Animals in Arabic Literature

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Public Workshop on May 9 and 10 at Freie Universität Berlin

No 121/2019 from May 08, 2019

A public workshop being held on May 9 and 10 at Freie Universität Berlin will focus on representations of animals and their significance in Arabic literature from the 8th to 14th century C.E. As part of the event on May 10, Oxford professor emeritus Geert Jan van Gelder will give a talk on Arabic "just-so stories," a short literary form, usually no more than two or three sentences long. The workshop, entitled Animals, Adab, and Fictivity , is part of the AnonymClassic project. The Dahlem Junior Host Program, run by the Dahlem Humanities Center, has provided financial support.Beatrice Gründler and Dr. Matthew L. Keegan, both from the Department of History and Cultural Studies at Freie Universität Berlin, are organizing the event. Professor Gründler is the principle investigator of AnonymClassic and a recipient of the Leibniz Prize. Participation in the workshop is free. No registration is required. Presentations will be held in English.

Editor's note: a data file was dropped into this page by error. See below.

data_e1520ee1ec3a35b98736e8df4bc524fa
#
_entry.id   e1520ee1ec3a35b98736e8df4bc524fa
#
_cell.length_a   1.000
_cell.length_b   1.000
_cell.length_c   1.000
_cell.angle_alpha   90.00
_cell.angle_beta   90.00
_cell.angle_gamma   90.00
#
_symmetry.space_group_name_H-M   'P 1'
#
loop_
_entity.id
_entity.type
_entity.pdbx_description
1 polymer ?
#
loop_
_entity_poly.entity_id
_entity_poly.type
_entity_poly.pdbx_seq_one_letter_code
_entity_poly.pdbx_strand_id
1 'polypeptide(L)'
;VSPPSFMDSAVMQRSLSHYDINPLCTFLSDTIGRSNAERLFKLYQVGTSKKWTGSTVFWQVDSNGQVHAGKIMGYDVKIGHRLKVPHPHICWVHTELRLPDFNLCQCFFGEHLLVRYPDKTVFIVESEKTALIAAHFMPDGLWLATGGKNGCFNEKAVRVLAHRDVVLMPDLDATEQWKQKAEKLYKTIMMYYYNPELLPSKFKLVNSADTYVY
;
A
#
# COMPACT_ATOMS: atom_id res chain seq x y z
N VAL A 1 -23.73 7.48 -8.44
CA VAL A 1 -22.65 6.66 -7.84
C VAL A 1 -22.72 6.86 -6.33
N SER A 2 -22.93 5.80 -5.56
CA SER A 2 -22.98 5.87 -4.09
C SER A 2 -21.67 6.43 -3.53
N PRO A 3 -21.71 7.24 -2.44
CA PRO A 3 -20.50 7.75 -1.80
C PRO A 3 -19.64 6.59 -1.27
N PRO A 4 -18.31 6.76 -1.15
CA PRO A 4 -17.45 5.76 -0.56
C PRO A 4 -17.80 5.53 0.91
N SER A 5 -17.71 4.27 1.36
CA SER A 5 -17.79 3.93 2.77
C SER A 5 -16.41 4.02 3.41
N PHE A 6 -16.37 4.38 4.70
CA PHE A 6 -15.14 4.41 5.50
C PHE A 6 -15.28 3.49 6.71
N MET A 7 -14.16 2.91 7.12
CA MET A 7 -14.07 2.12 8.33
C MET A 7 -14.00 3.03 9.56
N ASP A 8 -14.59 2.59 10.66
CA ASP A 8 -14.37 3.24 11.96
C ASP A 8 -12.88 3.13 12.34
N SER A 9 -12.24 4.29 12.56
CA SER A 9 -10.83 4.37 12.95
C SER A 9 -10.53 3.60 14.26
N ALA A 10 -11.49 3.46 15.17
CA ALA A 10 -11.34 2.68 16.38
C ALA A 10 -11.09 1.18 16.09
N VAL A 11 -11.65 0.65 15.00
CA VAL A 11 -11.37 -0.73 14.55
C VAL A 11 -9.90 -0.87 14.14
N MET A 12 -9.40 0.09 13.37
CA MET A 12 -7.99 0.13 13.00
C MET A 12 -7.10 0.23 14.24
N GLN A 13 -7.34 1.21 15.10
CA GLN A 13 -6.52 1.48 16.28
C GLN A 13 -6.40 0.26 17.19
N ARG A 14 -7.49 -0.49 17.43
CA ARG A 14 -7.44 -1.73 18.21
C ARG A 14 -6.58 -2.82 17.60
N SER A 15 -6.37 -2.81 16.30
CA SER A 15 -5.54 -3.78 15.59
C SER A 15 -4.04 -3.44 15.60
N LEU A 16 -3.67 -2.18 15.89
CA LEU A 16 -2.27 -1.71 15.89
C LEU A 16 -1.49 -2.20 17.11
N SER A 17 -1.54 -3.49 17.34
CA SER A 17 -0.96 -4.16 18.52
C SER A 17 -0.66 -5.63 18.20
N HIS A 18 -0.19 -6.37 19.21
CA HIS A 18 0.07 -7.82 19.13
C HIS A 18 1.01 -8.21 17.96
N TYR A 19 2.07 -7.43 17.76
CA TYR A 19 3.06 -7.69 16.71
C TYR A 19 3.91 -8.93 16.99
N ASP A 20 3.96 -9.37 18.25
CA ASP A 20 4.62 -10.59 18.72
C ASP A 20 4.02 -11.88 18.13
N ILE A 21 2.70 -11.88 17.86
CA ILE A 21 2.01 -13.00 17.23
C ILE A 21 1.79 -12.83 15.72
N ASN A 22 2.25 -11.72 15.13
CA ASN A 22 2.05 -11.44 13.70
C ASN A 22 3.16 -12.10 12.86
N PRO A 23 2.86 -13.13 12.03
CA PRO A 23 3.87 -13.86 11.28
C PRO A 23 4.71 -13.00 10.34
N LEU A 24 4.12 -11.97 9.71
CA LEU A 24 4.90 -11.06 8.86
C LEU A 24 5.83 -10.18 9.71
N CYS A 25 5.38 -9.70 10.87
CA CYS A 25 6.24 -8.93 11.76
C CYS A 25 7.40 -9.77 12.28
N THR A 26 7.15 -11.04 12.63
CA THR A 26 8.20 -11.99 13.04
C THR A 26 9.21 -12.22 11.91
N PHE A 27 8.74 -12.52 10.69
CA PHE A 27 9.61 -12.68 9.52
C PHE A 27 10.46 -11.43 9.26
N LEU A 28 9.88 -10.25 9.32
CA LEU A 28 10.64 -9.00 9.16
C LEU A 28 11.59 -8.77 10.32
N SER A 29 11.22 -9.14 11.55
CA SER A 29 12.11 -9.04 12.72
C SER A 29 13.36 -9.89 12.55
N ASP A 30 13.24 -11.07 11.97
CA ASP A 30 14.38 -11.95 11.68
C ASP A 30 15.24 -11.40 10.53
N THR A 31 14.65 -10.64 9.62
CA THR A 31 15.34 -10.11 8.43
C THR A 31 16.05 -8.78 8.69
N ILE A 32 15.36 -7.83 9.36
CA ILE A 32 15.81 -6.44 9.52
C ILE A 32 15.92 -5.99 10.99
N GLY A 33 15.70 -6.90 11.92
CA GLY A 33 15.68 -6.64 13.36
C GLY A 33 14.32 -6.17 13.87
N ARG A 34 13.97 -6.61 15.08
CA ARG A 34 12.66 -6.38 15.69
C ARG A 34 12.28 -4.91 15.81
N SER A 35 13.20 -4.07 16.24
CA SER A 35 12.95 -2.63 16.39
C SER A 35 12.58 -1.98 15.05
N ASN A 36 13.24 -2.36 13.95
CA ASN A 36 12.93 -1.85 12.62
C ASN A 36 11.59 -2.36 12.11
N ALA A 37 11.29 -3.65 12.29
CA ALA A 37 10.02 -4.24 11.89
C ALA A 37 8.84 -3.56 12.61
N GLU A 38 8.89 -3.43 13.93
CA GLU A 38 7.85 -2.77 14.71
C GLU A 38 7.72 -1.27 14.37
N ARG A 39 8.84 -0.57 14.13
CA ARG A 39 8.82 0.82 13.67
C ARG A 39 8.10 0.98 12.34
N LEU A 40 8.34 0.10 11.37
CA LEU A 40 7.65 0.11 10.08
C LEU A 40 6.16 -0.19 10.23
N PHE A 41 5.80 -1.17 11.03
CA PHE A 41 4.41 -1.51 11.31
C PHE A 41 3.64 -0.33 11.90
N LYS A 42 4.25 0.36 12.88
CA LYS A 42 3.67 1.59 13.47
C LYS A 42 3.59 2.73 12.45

According to scholars from the project, animal fables in Arabic literature can be understood as a way of dealing with controversial political or ethical issues through literary devices, often with a picaresque touch. Readership therefore ranged from the elite to the less educated and even young readers.

Time and Place

  • Thursday, May 9, from 9:00 a.m. to 5:30 p.m. and Friday, May 10 from 9:15 a.m. to 5:30 p.m.
  • Freie Universität Berlin, Room 2.2051, Fabeckstraße 23/25, 14195 Berlin (subway station: Dahlem-Dorf, U3)

Agnes Kloocke, Department of History and Cultural Studies, Freie Universität Berlin, Tel.: +49 30 838 57687, Email: anonymclassic [at] geschkult.fu-berlin (p) de

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